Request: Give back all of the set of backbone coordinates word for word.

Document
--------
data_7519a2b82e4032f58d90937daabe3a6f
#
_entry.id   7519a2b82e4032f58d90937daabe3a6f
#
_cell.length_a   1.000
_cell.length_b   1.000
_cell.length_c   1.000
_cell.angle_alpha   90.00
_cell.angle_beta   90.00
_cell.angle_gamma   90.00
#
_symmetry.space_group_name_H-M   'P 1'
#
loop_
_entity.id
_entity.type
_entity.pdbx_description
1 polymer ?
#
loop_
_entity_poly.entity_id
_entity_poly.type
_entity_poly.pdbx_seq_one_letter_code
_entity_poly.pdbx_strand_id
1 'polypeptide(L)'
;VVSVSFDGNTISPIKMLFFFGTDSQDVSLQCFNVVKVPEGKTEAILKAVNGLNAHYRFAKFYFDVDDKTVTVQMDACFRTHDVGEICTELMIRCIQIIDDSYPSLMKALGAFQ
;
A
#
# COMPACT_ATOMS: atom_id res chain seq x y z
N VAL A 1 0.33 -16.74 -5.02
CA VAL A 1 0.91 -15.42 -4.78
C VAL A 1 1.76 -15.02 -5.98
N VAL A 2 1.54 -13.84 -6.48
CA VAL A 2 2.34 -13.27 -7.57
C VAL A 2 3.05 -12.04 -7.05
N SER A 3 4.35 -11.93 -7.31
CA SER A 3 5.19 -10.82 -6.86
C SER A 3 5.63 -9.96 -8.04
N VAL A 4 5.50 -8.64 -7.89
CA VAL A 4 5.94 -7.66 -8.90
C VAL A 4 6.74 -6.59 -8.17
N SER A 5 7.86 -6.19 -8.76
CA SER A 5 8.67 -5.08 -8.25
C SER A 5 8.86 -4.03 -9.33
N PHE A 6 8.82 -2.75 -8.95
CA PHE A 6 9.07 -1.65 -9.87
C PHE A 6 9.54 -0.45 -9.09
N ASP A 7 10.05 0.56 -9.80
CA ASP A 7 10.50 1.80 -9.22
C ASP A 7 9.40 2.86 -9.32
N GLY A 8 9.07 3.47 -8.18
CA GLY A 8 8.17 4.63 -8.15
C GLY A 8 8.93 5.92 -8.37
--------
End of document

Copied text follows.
data_7519a2b82e4032f58d90937daabe3a6f
#
_entry.id   7519a2b82e4032f58d90937daabe3a6f
#
_cell.length_a   1.000
_cell.length_b   1.000
_cell.length_c   1.000
_cell.angle_alpha   90.00
_cell.angle_beta   90.00
_cell.angle_gamma   90.00
#
_symmetry.space_group_name_H-M   'P 1'
#
loop_
_entity.id
_entity.type
_entity.pdbx_description
1 polymer ?
#
loop_
_entity_poly.entity_id
_entity_poly.type
_entity_poly.pdbx_seq_one_letter_code
_entity_poly.pdbx_strand_id
1 'polypeptide(L)'
;VVSVSFDGNTISPIKMLFFFGTDSQDVSLQCFNVVKVPEGKTEAILKAVNGLNAHYRFAKFYFDVDDKTVTVQMDACFRTHDVGEICTELMIRCIQIIDDSYPSLMKALGAFQ
;
A
#
# COMPACT_ATOMS: atom_id res chain seq x y z
N VAL A 1 0.33 -16.74 -5.02
CA VAL A 1 0.91 -15.42 -4.78
C VAL A 1 1.76 -15.02 -5.98
N VAL A 2 1.54 -13.84 -6.48
CA VAL A 2 2.34 -13.27 -7.57
C VAL A 2 3.05 -12.04 -7.05
N SER A 3 4.35 -11.93 -7.31
CA SER A 3 5.19 -10.82 -6.86
C SER A 3 5.63 -9.96 -8.04
N VAL A 4 5.50 -8.64 -7.89
CA VAL A 4 5.94 -7.66 -8.90
C VAL A 4 6.74 -6.59 -8.17
N SER A 5 7.86 -6.19 -8.76
CA SER A 5 8.67 -5.08 -8.25
C SER A 5 8.86 -4.03 -9.33
N PHE A 6 8.82 -2.75 -8.95
CA PHE A 6 9.07 -1.65 -9.87
C PHE A 6 9.54 -0.45 -9.09
N ASP A 7 10.05 0.56 -9.80
CA ASP A 7 10.50 1.80 -9.22
C ASP A 7 9.40 2.86 -9.32
N GLY A 8 9.07 3.47 -8.18
CA GLY A 8 8.17 4.63 -8.15
C GLY A 8 8.93 5.92 -8.37